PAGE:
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AJAG : robust rebuttal to ABI’s case

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The Access to Justice Action Group, AJAG, has published a robust rebuttal of the Association of British insurers’ (ABI) arguments in favour of the LASPO Bill.

AJAG Co-ordinator Andrew Dismore said:

“The ABI is in overdrive in its well-financed campaign to blame the public, lawyers and the government for rises in insurance premiums: everyone but themselves. But there is another side to the story they do not tell. The insurers want to be their own judge and jury. The present system protects claimants and ensures they receive what the law says they are entitled to, not what the insurance company says it is prepared to pay.

 “The government’s proposals promoted by the ABI will affect access to justice for up to 600,000 people a year. The government acknowledges, in terms, that the winners will be the insurance companies (and their shareholders) and the losers will be claimants. The number of genuine claims will fall by 25%.

 “The no win, no fee system that the ABI and Government want to abolish helps not just road accident victims. It is the main, and often only, recourse available to victims of breaches of privacy like phone hacking, those who have suffered from professional negligence, victims of asbestos poisoning, the families of those killed at work, consumers, small businesses, those seeking to recover debts, victims of medical malpractice, victims of environmental damage including from the developing world, people seeking judicial review of unfair official decisions, whistleblowers, and those acting in the public interest such as  exposing scandals like MPs expenses. In their determination to cut the rights of road accident victims, the ABI would deny all these others their rights too.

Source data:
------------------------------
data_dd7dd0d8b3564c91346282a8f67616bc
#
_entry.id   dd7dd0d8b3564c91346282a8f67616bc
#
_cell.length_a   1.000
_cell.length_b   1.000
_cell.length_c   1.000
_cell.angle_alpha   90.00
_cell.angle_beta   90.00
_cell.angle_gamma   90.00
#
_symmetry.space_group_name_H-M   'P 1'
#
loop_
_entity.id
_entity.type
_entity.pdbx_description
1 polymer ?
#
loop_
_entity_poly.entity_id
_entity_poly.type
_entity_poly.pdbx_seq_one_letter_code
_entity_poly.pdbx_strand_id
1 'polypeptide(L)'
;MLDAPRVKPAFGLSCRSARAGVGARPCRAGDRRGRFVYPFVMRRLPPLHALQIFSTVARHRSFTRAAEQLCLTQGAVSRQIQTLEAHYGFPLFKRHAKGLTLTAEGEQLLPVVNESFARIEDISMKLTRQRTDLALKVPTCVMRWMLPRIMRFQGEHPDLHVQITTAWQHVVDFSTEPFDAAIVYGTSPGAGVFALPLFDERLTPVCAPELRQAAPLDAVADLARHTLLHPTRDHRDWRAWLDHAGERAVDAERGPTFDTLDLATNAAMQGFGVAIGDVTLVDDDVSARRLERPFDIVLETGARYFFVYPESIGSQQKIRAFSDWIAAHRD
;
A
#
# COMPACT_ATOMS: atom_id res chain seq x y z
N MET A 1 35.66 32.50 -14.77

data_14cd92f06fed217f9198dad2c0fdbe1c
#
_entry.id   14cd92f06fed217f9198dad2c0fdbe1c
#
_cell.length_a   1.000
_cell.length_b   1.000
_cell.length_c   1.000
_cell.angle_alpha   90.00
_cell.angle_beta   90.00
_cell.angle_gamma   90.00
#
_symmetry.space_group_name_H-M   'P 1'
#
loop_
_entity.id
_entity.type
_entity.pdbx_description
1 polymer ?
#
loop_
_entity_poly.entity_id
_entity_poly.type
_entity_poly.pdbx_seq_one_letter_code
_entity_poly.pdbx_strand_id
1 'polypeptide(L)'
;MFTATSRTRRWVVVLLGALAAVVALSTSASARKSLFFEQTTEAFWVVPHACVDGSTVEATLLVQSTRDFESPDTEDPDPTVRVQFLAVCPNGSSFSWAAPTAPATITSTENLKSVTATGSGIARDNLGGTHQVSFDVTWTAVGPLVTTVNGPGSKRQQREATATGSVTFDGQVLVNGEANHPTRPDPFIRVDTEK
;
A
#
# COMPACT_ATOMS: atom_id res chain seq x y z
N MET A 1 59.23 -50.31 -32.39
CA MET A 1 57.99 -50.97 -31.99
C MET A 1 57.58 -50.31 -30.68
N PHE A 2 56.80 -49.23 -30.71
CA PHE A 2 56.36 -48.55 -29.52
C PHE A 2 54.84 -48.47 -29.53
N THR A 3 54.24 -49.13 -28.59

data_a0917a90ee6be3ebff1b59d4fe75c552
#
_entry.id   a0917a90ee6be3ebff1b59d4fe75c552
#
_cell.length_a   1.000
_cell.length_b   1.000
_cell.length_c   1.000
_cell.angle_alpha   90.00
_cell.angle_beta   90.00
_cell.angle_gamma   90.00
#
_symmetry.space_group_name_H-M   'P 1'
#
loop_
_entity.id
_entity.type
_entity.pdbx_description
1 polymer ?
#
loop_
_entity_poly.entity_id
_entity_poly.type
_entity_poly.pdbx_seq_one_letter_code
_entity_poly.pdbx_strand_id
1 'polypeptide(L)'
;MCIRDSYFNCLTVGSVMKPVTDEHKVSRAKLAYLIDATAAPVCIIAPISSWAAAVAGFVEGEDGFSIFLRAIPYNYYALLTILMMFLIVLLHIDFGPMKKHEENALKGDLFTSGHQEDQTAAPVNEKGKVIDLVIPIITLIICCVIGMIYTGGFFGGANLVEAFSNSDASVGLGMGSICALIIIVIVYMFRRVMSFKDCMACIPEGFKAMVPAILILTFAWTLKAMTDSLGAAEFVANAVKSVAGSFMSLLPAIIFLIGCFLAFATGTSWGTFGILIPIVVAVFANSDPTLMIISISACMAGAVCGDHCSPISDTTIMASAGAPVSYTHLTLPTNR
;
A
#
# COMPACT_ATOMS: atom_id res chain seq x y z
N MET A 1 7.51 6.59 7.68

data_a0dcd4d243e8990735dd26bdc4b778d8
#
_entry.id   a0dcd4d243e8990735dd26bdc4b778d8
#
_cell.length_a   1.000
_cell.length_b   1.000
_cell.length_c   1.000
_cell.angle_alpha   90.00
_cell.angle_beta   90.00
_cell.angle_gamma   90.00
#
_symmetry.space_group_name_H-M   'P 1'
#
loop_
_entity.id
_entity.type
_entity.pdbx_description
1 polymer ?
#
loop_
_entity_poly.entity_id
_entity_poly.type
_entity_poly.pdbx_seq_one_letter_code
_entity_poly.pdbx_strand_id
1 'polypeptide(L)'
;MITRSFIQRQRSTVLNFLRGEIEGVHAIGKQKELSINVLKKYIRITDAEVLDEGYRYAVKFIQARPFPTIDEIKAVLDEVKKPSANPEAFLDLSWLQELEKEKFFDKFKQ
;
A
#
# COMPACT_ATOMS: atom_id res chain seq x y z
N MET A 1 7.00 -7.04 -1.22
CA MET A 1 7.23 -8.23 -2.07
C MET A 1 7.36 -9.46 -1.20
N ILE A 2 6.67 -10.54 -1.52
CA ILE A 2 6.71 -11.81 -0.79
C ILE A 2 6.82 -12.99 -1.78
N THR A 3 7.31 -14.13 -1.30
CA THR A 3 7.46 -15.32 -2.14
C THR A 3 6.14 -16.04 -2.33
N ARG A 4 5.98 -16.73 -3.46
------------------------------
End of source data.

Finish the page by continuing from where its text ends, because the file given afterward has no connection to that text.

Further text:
“There is no compensation culture. The reality is that 23% of road accident victims do not bother to claim and only 52% claim for an accident at work, even when they each know another person is to blame. The biggest barriers claimants identify are fears of legal costs and inadequate compensation levels, set to be made worse by the Bill.

 “While the ABI routinely allege fraud, the proven number of cases is comparatively small. The Experian Fraud Index confirmed the real figures: only 12 in every 10,000 applications and claims; and there is the other side of the coin, when insurers allege spurious or fraudulent defences to deny claimants rightful compensation.

 “If the lawyers and ATE providers, whose margins are tight, are branded fat cats, then the liability insurers are clinically obese!  A mere 20 liability insurers have cornered 94.6% of the motor liability market. Admiral, almost exclusively motor, recorded a pre-tax profit of £266m for 2010, up 23% on 2009 (£216m.) and a further increase of 29% after tax in the first half of this year, as their turnover surged 53% to £1.1billion – yet they still increased premiums by 11%. Huge amounts in free shares were paid as staff bonuses.

 “Although they complain about the impact of claims, the liability insurers have not indicated by how much they would reduce premiums, or even that premiums would be reduced at all, if the changes they demand are implemented. Indeed, there is evidence that premiums may actually increase. Insurance premiums have never gone down after a reform or major court victory in the insurance industry’s favour.